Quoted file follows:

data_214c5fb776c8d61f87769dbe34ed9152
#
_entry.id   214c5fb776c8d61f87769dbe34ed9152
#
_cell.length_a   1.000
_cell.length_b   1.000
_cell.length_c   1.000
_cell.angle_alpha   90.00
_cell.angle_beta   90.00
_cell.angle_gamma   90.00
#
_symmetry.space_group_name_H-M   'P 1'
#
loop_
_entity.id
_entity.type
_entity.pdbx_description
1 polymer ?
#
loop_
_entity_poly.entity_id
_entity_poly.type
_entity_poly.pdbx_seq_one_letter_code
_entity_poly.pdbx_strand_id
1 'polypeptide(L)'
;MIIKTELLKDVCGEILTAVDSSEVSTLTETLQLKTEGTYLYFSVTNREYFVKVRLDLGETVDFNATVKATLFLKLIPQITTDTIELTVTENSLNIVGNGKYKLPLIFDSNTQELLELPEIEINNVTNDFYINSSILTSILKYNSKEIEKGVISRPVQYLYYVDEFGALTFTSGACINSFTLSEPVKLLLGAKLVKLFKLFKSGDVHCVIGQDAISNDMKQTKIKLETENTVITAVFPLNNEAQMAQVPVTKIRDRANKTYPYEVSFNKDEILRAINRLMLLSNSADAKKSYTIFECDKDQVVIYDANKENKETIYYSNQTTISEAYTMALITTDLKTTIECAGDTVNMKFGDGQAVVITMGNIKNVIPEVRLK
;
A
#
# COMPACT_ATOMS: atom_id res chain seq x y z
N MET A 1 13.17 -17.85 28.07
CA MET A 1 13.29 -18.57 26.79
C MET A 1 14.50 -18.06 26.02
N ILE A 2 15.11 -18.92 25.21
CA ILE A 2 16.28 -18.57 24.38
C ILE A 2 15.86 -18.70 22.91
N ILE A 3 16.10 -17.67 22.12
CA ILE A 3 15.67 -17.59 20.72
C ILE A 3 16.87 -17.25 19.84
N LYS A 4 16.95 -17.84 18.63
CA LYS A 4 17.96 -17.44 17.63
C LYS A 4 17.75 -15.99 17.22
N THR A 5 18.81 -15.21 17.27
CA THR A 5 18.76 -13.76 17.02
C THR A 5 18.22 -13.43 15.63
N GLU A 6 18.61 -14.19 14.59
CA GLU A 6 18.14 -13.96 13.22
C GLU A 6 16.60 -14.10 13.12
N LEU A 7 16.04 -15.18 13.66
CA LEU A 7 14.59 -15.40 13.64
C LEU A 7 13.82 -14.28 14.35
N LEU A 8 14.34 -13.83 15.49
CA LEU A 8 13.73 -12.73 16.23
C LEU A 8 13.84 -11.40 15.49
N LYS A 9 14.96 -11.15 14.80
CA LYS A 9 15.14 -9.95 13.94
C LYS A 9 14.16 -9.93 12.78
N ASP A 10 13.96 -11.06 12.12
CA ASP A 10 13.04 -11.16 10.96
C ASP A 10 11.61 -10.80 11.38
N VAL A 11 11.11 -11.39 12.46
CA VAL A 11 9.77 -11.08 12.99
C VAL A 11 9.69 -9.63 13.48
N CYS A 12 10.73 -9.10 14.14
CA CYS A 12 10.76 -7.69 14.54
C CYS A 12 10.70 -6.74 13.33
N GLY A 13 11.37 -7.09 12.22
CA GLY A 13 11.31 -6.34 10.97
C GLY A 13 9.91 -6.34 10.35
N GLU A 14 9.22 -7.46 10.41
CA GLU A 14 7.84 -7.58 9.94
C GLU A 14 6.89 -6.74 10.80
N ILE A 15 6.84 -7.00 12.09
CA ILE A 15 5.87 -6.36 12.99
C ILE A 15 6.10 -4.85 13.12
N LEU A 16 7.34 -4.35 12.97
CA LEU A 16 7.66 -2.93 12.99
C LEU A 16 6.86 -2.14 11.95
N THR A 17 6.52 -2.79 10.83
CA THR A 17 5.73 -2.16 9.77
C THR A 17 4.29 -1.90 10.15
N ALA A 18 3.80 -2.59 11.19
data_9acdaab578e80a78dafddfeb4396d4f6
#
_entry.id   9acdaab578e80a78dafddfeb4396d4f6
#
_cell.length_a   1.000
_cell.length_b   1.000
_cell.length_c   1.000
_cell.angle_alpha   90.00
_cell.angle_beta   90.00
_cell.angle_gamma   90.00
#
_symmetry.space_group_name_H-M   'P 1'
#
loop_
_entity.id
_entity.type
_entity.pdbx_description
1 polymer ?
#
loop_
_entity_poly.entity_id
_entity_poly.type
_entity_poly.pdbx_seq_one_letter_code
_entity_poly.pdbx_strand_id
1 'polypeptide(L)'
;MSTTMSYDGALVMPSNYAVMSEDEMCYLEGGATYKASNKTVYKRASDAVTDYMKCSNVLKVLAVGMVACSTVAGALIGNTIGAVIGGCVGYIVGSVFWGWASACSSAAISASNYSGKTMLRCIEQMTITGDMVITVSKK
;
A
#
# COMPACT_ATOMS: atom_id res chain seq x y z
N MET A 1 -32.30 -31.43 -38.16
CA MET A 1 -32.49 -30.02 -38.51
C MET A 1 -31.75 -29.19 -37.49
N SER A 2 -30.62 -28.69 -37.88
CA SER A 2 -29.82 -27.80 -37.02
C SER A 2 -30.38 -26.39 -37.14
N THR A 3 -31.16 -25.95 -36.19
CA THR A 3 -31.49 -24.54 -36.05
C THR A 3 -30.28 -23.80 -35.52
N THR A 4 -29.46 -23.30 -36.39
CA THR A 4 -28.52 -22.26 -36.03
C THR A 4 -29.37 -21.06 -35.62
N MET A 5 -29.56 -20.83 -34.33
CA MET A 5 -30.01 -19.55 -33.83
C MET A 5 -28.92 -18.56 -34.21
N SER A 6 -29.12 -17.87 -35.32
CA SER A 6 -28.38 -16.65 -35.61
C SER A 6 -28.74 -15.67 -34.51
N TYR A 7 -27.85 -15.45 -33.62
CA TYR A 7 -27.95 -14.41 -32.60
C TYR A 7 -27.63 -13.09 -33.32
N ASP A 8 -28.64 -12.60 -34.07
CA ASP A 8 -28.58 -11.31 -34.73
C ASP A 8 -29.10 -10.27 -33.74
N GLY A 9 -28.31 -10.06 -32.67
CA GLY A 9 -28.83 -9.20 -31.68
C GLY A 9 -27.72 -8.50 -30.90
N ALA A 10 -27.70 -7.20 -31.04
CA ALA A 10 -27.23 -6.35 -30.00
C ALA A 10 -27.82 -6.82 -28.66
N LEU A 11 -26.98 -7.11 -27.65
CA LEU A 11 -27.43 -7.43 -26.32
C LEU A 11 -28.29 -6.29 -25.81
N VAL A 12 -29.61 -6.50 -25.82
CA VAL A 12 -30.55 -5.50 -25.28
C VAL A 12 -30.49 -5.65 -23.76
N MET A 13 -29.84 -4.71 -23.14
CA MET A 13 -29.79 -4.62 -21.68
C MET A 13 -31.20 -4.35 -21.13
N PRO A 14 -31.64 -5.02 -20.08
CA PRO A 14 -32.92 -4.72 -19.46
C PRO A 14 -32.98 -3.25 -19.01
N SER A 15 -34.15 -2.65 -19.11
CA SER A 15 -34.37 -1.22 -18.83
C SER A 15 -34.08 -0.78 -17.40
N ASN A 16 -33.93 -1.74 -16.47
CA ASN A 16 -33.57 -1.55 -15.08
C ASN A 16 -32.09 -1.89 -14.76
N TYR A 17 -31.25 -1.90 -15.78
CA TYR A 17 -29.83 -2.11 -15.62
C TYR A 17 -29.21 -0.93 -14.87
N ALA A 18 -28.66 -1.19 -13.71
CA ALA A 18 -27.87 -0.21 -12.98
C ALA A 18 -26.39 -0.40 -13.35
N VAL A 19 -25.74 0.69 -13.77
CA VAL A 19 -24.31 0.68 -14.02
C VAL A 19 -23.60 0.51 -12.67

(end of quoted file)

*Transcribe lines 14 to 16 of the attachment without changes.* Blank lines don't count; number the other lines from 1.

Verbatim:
loop_
_entity.id
_entity.type